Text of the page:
We’ve discussed how investing in education can pay dividends with the next generation having necessary skills to enter the workforce, and your company, but what if investing in people actually meant monetary dividends? Peer-to-peer lending does just that — and it could improve someone’s life as an added bonus.
What is Peer Lending?
Peer-to-peer (P2P) lending, also known as peer lending, crowdlending, or social lending, is essentially what it says on the tin: lending money to another in an unsecured loan. Except, instead of a friend handing you a few bills, this is a formal business arrangement that can involve multiple people. There’s no bank involved, though plenty of companies will facilitate the online transaction as a middleman (which means you can even do it from your phone, no face-to-face meetings to evaluate borrowers necessary). It’s one way people with poor or no credit can get a loan, and it’s less predatory than a payday loan. Other loan-seekers have good credit, but would rather not deal with banks.
This sounds great if you are into being an altruistic social entrepreneur, helping people who need a hand, but what about as an actual investment?
P2P Lending Returns
We’re going to focus on two platforms, the two biggest in the US lending scene, but there are other platforms for other purposes. Prosper, one of the bigger companies managing P2P lending, has seen a fairly consistent return of about 9 percent through 2014, with a dip to 6.6 percent in 2012. Lending Club has seen a rise from 4.9 percent in 2009 to about 8 percent in 2014. All told, not bad ROIs.
Alas, unlike investing in stocks, there are some requirements to break into the P2P lending game. The bar for entry as far as money invested is low — as little as $25, which is no more than what you would spend for a couple of people at a fast food joint — but some states have specific requirements.
First, you must be at least 18 years old, with a Social Security number, and live in an eligible state to even consider investing. Then, some states require that you have a minimum $70,000 gross income ($85,000 for California), and a minimum net worth of $70,000. You may not be able to invest more than 10 percent of your net worth. However, if your net worth is at least $250,000, there is no minimum income requirement.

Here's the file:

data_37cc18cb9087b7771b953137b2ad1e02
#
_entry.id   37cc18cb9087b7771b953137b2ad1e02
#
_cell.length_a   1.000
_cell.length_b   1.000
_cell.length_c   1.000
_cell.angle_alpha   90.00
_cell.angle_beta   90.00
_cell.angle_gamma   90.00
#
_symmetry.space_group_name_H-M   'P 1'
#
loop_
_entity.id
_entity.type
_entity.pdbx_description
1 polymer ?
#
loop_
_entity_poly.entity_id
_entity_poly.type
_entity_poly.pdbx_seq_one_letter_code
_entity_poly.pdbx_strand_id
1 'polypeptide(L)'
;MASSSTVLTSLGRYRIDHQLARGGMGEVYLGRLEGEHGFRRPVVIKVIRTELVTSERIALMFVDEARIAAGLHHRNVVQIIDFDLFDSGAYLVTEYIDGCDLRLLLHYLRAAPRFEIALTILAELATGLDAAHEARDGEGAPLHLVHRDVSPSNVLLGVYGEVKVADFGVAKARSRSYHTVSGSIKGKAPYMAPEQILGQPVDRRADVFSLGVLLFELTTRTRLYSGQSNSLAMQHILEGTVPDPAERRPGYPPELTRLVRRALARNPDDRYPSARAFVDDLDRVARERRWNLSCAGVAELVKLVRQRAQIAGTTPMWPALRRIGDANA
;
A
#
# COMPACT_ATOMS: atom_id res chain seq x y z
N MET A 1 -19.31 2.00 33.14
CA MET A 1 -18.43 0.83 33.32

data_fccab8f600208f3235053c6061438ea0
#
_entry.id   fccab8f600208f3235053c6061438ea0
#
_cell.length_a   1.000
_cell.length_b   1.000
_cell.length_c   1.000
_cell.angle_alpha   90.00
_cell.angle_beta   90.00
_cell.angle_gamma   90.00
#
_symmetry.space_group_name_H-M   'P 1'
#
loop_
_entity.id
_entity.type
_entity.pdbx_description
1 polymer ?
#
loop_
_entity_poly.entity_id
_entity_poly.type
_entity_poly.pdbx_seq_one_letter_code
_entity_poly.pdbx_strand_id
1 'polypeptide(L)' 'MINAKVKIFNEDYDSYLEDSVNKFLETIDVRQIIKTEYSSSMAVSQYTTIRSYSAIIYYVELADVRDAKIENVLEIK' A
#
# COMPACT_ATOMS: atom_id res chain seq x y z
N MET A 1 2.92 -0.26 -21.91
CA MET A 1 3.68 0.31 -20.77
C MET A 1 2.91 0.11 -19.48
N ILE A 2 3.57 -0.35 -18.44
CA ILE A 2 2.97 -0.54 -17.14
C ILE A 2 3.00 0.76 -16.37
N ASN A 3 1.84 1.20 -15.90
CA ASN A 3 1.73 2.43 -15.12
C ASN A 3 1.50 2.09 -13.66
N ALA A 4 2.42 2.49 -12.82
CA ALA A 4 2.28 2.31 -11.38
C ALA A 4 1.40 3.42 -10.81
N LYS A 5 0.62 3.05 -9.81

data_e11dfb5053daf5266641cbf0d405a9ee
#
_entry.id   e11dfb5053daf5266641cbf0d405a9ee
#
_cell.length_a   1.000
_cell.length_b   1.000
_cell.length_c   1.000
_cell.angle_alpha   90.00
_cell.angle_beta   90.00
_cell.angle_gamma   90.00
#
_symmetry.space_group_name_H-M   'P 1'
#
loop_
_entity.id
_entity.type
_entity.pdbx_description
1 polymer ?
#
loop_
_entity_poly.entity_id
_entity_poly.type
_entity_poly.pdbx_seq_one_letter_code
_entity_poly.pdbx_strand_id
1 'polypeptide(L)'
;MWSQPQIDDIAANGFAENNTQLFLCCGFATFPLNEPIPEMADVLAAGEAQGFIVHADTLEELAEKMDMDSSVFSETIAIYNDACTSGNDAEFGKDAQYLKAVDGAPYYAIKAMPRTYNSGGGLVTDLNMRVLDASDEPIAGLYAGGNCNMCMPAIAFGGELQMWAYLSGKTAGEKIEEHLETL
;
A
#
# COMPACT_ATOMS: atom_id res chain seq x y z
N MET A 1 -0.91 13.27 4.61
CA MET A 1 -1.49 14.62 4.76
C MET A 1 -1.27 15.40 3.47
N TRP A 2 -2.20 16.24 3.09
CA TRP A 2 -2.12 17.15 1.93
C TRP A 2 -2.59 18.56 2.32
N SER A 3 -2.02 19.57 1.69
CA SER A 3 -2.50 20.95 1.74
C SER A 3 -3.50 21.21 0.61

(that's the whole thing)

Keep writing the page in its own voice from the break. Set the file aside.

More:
Both Prosper and Lending Club offer investments via a taxable investment account, or through a tax-deferred IRA investment account.
All of this comes with a caveat: It can be risky. Don’t invest more than you can afford to lose. Borrowers can still default on the loan. Prosper, for example, has an annual default rate 3 to 4 percent higher across all grades. Lending Club has a 6 to 7 percent default rate. Obviously, riskier loans carry a higher chance of defaulting, and many new investors fail to diversify the loans they invest in.
To mitigate this, consider only investing in borrowers with higher credit scores, and not putting your proverbial eggs in one basket. For example, a $5,000 investment can be divided up into 1,000 different loans. If a few default, the others can pick up the slack. Because these are not bank-operated loans, the FDIC does not insure the money. If it’s gone, it’s gone. But as far as risky investments go, you can do far worse. And, you might just make someone’s dreams come true, whether it be a personal loan that someone needs to get out of a financial rut, or a business loan that someone needs to start their own company. Other platforms offer investments in student loans or real estate, as well, offering even more diversity for your portfolio.
You can find more information on some of the popular lending platforms here.